Learning about a just, local food system from Community Table Co-op and Project Sweetie Pie

The central scientific goal of UST Stewardship Science projects such as Growing Science and The Stewardship Garden is to determine best practices for maximizing vegetable yields and minimizing negative environmental impacts. This knowledge will be applied to the broader goal of establishing a profitable, environmentally friendly, and sustainable local food system that will provide the community with easy access to affordable produce. This is important because many individuals in the Twin Cities live in neighborhoods where access to nutritious foods is limited.  While many of these neighborhoods are located near a small “corner store”, these stores generally tend to have few healthy options such as fruits and vegetables.  Corner stores often lack high-quality, inexpensive produce because owners do not have access to efficient delivery systems. This drives up the price of produce enough to deter many customers from buying it.  If enough customers are unwilling or unable to purchase this expensive produce, the store owner will quickly see that buying and selling produce is not profitable.  Unfortunately, the end result is a severe lack of nutritious foods on store shelves.  In order to address this issue, the UST Stewardship science program partnered with Community Table Co-op to create the Brightside Project, which aims to deliver affordable produce (often locally grown) to corner stores.

To help connect research activities to the community, the UST Stewardship Science team is taking “urban agriculture field trips” each week throughout the summer. In mid-June, the team met with Collie Graddick, Adam Pruitt, and Dede Fuller from Community Table, and Michael Chaney from Project Sweetie Pie to discuss the intricacies of the current local food system.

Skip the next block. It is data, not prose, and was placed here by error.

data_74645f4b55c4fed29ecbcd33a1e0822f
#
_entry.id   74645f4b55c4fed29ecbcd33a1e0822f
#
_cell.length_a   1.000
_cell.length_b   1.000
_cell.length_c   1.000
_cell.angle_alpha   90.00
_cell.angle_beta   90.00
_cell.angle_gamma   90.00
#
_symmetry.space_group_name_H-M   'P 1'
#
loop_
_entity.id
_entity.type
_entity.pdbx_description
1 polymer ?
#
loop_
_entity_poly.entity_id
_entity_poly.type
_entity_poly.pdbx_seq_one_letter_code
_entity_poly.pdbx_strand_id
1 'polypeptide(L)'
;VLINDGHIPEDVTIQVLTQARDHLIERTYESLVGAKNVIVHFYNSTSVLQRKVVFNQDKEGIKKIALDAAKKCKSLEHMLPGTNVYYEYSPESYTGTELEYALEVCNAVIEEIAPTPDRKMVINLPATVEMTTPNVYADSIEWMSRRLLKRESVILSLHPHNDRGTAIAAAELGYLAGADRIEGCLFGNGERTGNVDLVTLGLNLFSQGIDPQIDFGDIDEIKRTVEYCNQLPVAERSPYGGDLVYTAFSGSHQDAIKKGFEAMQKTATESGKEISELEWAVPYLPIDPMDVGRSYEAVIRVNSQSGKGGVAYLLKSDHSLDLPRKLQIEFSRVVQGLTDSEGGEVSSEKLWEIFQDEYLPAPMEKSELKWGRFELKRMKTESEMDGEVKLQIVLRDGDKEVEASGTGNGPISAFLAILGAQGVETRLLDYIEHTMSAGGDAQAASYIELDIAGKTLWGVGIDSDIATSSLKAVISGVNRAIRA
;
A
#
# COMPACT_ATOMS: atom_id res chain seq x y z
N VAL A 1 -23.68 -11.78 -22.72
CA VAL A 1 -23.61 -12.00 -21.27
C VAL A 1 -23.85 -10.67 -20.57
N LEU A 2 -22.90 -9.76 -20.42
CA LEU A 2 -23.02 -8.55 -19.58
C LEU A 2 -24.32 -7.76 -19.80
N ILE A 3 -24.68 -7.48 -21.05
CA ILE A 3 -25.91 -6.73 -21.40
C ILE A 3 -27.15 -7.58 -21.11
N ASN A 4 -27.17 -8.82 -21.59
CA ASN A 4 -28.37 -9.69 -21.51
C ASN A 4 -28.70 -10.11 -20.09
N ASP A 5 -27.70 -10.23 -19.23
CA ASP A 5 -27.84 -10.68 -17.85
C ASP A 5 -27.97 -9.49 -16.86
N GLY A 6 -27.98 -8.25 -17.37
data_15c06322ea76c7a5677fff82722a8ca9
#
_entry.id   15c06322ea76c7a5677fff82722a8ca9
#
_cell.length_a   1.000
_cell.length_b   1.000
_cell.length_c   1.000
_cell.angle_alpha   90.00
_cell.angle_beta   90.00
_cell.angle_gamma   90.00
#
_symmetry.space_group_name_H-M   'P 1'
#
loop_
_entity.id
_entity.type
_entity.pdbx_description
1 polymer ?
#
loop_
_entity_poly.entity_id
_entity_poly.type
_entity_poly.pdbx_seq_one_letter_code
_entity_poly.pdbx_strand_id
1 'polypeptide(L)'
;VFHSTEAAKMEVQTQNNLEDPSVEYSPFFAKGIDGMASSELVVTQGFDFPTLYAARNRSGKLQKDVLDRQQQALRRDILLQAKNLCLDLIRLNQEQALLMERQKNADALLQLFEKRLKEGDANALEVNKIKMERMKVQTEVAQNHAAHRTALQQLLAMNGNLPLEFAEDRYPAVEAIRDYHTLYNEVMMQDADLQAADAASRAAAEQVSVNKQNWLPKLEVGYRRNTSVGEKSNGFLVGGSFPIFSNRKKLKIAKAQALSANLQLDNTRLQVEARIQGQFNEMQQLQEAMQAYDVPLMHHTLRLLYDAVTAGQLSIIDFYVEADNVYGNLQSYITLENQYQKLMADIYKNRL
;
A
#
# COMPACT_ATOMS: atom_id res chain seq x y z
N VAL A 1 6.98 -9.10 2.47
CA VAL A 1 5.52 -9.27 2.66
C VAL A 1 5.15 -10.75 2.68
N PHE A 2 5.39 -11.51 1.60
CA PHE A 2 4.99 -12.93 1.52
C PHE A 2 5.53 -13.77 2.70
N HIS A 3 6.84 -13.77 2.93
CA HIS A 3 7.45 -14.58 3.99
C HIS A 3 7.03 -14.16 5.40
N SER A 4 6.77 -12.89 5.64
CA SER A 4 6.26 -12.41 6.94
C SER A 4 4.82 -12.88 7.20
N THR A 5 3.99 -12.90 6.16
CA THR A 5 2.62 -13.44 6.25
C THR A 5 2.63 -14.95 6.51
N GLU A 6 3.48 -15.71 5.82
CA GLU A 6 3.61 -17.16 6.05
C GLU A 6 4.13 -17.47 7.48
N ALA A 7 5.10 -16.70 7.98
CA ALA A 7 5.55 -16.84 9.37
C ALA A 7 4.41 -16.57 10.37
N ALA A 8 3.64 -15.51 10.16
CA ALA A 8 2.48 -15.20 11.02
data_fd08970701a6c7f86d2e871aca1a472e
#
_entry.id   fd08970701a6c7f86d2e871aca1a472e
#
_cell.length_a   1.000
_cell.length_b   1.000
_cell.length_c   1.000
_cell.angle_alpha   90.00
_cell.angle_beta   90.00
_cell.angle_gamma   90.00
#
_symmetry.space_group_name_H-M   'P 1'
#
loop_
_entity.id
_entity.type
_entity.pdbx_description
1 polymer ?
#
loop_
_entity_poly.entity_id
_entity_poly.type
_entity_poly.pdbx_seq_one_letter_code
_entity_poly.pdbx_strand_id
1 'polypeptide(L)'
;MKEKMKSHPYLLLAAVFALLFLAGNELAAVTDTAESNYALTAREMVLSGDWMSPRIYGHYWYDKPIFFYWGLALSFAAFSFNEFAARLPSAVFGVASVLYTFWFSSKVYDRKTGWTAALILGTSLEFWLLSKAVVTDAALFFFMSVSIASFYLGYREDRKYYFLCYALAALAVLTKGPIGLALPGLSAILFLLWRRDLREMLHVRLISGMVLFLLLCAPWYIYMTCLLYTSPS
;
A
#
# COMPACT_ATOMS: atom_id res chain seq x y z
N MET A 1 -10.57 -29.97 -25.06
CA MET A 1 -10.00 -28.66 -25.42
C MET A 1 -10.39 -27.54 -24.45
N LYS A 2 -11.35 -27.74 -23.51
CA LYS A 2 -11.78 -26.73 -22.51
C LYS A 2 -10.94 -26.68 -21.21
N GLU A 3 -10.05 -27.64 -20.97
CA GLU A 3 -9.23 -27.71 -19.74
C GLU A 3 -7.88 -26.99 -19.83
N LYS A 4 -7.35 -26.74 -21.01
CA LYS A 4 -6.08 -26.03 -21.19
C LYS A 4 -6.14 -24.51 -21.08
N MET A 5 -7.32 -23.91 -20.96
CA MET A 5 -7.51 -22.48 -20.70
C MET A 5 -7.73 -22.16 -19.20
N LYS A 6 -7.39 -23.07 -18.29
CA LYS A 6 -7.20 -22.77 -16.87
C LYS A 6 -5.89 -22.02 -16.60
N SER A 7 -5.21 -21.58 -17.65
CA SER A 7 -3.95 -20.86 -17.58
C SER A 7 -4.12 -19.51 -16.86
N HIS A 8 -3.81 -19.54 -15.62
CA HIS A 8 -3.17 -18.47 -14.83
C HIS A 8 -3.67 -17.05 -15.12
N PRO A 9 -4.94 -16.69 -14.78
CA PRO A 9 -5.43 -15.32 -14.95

Back row: Collie Graddick, Kristen Bastug, Liam Coulter, Hunter Gaitan, Jake Anderson, Adam Pruitt, Michael Chaney. Front row: Haley Zimmerman, Dede Fuller, Acadia Stephen, Carly Dent.

Back row: Collie Graddick, Kristen Bastug, Liam Coulter, Hunter Gaitan, Jake Anderson, Adam Pruitt, Michael Chaney. Front row: Haley Zimmerman, Dede Fuller, Acadia Stephen, Carly Dent.

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BrightSide – a new distribution model for reducing food insecurity

Food insecurity – defined as limited access to affordable, nutritious food – is a growing problem in the United States. It tends to be particularly high in low-income urban areas where car ownership is low and supermarkets are rare. The small food stores that do exist in underserved areas are often filled with high-fat, high-sugar foods in part because “junk” food is relatively easy to stock and usually sells well in small food stores. On the other hand, fresh produce for these stores is expensive to stock, difficult to get in the small quantities, spoils easily, and often doesn’t sell. These problems have been documented in numerous scientific and popular articles. Given that diet-related health issues are much more prevalent in lower-income communities in the United States, corner store conditions and general food insecurity are major public health and social justice issues.